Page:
Dragon Run, by Patrick Matthews

Dragon Run, by Patrick Matthews (Scholastic, March 1, 2013, but on shelves now, middle grade) is a just fine fantasy adventure for the 9-11 year-old set.  It's an "if they like the cover they'll like the book" book -- boy, sword, dragon, with a title that promises action.

In an alternate, quasi-medieval world, all twelve year-olds are tested to determine their rank in life.  Al dreams of getting the highest rank mark--a seven--tattooed on his neck...but instead, he is found wanting.  All his ambitions go up in smoke when he is pronounced a zero, something virtually unheard of.   Ones are beyond the pale, but absolutely no-one wants anything to do with a zero...except the Cullers, who want to kill them for eugenics purposes. 

Fortunately Al gets some help escaping from the castle keep where he's been tested...but how will he survive, despised and alone, pursued by the ruthless killers who want to cull him?

But there is more to his story than that.   For Al's world is one ruled by dragons, though they pay little attention to the humans crawling beneath them.   As Al flees from the Cullers, he begins to learn that his world is a much more complex and scary place than he had imagined.   The dragons are much more than they seem...and Al is forced to confront their power, head on, to save not only himself, but his people...

It's a great story, with a great premise--I give it very high marks for Plot.  Seeing how the whole eugenics bit played out was particularly interesting.   Though Al and his two good friends (boy and girl) don't rise to memorable heights of characterization, they're just fine, and it's nice to read about a hero who's special because he has nothing going for him but his own pluck and stubborn-ness.  Interest is added by several not-quite-human races that co-exist with regular people.  The writing isn't exceptional, being your standard, occasionally stilted, quasi-medieval fantasy writing, but I'm so used to that that it didn't bother me.

However, world-builidng-wise this fell short for me.  It's not till around page 194 that the reader learns what the whole point of the cast system is, how magic is important to this world, and why the dragons care, and it's not till page 223 that I realized that "Lord Archovar," who had been mentioned several times, was in fact a dragon.  It seems to me that if you are going to have overlord dragons and a world with magic, you should make it patently obvious from the beginning.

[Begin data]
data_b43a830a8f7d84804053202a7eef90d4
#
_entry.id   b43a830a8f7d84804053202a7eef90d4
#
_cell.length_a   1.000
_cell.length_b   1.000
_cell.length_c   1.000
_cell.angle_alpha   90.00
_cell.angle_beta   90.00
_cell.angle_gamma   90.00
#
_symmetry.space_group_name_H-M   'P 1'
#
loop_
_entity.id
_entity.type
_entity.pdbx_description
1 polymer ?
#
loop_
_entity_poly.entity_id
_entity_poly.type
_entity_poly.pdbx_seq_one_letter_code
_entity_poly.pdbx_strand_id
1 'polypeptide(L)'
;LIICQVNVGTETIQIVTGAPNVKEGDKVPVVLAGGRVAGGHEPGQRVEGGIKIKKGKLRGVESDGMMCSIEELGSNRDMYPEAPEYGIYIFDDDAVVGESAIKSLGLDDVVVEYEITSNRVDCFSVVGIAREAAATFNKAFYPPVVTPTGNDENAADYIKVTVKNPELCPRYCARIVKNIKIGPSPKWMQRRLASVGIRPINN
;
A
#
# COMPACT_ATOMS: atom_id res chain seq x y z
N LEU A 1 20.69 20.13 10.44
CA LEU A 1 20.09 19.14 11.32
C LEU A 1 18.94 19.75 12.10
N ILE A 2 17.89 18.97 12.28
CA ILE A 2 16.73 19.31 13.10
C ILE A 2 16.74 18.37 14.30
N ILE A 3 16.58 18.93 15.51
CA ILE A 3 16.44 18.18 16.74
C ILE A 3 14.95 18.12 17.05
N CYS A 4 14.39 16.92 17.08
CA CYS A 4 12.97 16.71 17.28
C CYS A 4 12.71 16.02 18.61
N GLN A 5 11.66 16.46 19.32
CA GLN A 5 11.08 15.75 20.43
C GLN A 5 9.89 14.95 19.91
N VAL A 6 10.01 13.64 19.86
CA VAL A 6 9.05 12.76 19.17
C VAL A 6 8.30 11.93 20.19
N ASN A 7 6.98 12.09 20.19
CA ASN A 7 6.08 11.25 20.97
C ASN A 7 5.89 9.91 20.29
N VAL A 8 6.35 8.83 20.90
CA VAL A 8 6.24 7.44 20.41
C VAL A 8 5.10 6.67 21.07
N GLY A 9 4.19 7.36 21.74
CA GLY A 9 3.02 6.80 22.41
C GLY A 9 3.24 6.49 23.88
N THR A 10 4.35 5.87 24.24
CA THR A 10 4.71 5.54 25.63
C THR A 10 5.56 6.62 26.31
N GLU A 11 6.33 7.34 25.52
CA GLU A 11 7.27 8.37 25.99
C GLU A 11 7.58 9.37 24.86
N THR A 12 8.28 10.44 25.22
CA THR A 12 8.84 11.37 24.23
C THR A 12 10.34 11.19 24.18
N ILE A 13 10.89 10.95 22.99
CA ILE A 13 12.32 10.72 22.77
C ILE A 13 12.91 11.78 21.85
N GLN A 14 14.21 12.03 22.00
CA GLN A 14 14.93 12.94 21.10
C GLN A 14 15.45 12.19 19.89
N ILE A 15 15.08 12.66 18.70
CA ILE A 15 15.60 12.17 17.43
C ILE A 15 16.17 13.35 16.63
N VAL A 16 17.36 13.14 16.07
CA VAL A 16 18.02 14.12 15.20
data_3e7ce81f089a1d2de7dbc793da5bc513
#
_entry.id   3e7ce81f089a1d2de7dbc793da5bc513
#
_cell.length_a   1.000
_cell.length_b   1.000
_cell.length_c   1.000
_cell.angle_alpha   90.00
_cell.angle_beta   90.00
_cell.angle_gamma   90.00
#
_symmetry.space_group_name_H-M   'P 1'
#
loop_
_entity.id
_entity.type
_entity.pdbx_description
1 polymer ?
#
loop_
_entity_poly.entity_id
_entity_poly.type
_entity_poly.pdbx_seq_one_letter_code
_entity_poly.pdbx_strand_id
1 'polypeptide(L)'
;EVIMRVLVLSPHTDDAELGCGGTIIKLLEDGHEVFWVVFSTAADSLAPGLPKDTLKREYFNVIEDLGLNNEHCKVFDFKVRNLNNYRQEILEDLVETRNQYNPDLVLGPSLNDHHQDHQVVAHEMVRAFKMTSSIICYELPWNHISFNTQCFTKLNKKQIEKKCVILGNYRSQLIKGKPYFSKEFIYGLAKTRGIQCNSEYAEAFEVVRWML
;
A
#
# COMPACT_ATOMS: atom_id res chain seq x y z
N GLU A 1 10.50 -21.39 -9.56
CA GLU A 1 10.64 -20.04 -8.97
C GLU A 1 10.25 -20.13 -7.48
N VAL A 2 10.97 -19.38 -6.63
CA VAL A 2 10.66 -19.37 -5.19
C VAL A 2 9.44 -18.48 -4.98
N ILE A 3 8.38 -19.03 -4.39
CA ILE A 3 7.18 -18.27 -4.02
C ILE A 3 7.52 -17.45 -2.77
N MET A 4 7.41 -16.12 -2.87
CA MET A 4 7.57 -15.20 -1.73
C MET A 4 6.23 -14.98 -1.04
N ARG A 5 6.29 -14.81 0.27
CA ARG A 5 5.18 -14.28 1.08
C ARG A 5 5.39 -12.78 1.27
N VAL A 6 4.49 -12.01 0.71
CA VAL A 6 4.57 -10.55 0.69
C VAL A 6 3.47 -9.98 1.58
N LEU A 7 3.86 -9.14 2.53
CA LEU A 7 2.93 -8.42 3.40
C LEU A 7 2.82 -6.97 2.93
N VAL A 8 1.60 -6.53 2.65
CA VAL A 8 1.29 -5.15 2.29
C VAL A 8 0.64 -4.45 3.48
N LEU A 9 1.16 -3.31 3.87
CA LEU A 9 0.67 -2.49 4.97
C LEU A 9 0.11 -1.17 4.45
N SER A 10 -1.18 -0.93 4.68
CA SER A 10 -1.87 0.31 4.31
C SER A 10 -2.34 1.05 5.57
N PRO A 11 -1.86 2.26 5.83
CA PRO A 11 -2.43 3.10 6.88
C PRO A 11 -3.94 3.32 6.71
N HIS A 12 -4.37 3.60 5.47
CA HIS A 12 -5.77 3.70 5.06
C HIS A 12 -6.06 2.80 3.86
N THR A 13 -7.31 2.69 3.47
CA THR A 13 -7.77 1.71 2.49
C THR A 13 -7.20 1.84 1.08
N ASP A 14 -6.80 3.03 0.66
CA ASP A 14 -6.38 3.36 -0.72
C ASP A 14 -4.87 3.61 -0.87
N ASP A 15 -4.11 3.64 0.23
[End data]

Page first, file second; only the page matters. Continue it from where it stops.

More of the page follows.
Just to show that it wasn't (at least, not entirely, my dimness as a reader), here's where we hear of Lord Archovar for the first time:

"A tall man stood in the opening.  His black hair was pulled back in a ponytail, and his tabard bore the purple and yellow flower of Lord Archovar.  He raised a long brass horn to his lips and blew three short bursts.  A hush rippled through the crowed, and the man dropped gracefully to one knee, bowing his head.  On either side of him, the men at the gates echoed his gesture, as did the guards on the wall above.

The people in the field dropped to their knees as fast as they could, bowing their heads and closing  their eyes.  Al went to one knee, but kept his eyes open, staring at the dead leaves on the ground.

Glancing sideways , he noticed that Wisp also had his eyes open.  The boys shared a look, then watched the dragon's shadow soar across the field and disappear behind the castle." (page 5)

It totally went over my head that Lord Archovar and the dragon were one and the same; when I got to page 233, and his dragon-ness was made clear, I flipped back through to see if I had missed anything, and didn't find any statements of obvious dragon-ness I had overlooked.  (However, on page 9 it's clear that another lord is a dragon, so perhaps I should have made the connection....).

And I think that if you have a variety of not quite human races, you shouldn't keep introducing them abruptly, but mention early on that they might be expected.  It's less jarring that way, when suddenly you meet people with webbed hands, or white fur.

So though I did appreciate the story, the book as a whole didn't quite work for me because the world wasn't solidly built enough for me, and the characterization and writing weren't quite enough to compensate.   It's not one I'd urge grown-up readers to seek out, but kids in the market for a rather exciting "boy becomes hero" story, for whom plot is most important, may well enjoy it lots.

Here's the Kirkus review, which provides details I didn't.   I do not agree the ending was predictable, as the Kirkus reviewer opined--I liked the ending, and found it very interesting and surprising (maybe because the Kirkus reader figured out long, long before me who was a dragon, and what the dragons were up to....).  I do agree, however, that it "went down pretty easy."

(disclaimer:  review copy received from the publisher)


  1. Thanks for the review. At first, I thought I'd like this but then you mentioned the problems you had with the book and I'm not sure. As an aspiring writer, those problems were helpful to know to try not to do in my own manuscripts.

  2. I agree with Natalie. High marks for the premise though.

  3. Should read this one tonight. The thing about Dragon books is that some students are so into them that they will read just about anything, even the D'Lacey ones that are really about squirrels! Thanks for the complete review.

  4. Charlotte, I love you for always introducing me to new Middle Grade books that weren't even on my radar. I'm afraid the world building in this one (or lack thereof), would leave me a little disappointed, but I love the genre bending idea of mixing fantasy and sci-fi in this way.

  5. It's possible, of course, that all of you would utterly disagree with me regarding the world building! Let me know if you do try it, and what you think!


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